All of this is to say that when officers are tasked with maintaining order in protests, particularly those that target the police or government institutions, they face individuals who are acting on information that may well be incomplete, but that they experience as emotionally significant. This is why they are out protesting. However, it can put officers in a bind. In some cases, officers working to keep order can look to a protesting group like they are preventing the protesters from being heard. Officers themselves then become the target of protesters’ heightened negative emotions. How can officers overcome this to peacefully protect?
Already, law enforcement is at a disadvantage, because law enforcement is force-forward — using the power and authority of the law to maintain order. While necessary in case of danger, this primes individuals for antagonism. People don’t want to be told what to do and they don’t want to be told no. When we are, we tend to double down on what we think is right. We dig our heels into our positions. We push back. This is particularly true when something important is at stake for us. How familiar are the images of clashes between police and protesters over the past two years? Psychologists call this tendency to push back reactance. And it’s familiar to officers beyond protest situations. When compelled or forced to do something, we often resist as a way to assert our own freedom and autonomy. This presents a challenge to peacefully keeping order. When calls for compliance — staying back, maintaining calm — are met with resistance, the default is to push harder for it. But because of the psychological phenomenon of reactance, pushing for compliance is less likely to achieve it and more likely to result in escalation.
So what do we do about this? How can we control crowds and keep the peace when crowds are emotionally motivated and primed to resist control, especially when their animosity is directed at the officers charged with protecting them and their speech? The first step is to recognize the emotional dimension of people’s actions. People are angry, frustrated, anxious and afraid because something important to them is at stake. They are out there protesting to have their messages heard, regardless of how grounded in reality the messages are. This simple awareness can help to check any counter-reaction.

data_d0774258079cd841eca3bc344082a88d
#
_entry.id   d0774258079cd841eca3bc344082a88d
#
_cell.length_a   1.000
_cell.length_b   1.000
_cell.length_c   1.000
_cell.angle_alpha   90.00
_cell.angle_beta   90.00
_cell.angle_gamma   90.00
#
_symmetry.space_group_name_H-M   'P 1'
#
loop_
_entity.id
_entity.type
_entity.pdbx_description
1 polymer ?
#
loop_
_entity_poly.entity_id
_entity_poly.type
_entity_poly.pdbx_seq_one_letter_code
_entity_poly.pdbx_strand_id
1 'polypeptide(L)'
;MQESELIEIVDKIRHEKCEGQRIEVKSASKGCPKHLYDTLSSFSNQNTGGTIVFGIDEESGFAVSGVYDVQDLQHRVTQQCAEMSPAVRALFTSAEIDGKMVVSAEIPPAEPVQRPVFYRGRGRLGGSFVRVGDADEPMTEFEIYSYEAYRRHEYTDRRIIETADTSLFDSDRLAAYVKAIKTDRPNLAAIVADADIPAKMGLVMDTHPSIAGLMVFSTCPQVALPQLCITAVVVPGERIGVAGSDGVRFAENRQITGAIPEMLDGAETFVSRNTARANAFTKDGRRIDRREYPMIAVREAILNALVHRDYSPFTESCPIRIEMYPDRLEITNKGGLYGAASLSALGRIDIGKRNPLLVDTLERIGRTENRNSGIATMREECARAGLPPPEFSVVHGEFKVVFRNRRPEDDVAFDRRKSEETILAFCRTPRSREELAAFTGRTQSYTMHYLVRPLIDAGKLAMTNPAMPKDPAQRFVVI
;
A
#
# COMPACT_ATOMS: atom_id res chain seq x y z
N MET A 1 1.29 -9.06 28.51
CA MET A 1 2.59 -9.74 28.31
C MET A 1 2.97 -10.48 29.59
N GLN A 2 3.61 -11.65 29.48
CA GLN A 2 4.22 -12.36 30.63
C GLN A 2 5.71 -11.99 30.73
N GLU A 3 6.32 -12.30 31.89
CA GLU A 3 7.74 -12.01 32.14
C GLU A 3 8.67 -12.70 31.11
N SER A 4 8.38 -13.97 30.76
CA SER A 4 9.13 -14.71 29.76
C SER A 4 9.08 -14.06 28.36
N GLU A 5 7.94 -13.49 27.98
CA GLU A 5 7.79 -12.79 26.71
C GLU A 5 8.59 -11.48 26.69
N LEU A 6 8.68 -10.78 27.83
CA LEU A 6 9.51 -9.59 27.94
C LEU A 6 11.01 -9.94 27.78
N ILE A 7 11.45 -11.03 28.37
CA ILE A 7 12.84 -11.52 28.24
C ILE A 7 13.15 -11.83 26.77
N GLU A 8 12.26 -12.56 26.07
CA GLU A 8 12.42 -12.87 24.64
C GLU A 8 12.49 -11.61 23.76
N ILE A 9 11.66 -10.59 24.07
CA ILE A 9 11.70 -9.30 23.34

Staying open to those messages and emotions, and trying to listen, even when someone is yelling at you, can go a long way. It’s more important to people that you hear them out than agree with them. When what they say angers you or goes against what you believe, remember that at the base of it, their goal is to be heard. Feeling heard can spontaneously defuse negative emotions because it is a positive experience.
The second step is to remember that even though people are primed to resist when they are told no or ordered to change their behavior, they are also primed to choose actions that they believe they are choosing freely. What you can do is open the back door to compliance — get people to comply by helping them arrive at the choice to comply without forcing them, but by getting them to think. The best way to get people to think is through active listening and curious questions.
In Memphis, an experienced commander was able to turn away the angry mob surrounding the police car in the episode mentioned at the beginning of this essay. She didn’t do it by forcing them to back off with OC spray or riot shields, but by asking them what they were hoping to gain by surrounding the car, and what message they were trying to get across by threatening the officers inside. By asking questions, she opened dialogue that defused the feelings of anger motivating the group. By listening to the group, she moved them past their preconceptions, instilled some confidence in the situation, and led the group to disperse of their free will.
So, when confronted with groups who are emotionally motivated and gripped by negativity and animosity, try to get curious. What are they out here for? What makes them want to surround the car or push the line? Asking questions that aim to understand the feelings and goals motivating decision-making gets people to think. It opens the opportunity for dialogue and the ability to choose behaviors that are peaceful and compliant, rather than reactive and resistant. And keep listening. People are out because they want to be heard. The role of law enforcement is to let people be heard in an orderly way. To prevent rumors from turning into riots, remember the psychology behind protest behavior, and use it to keep the peace.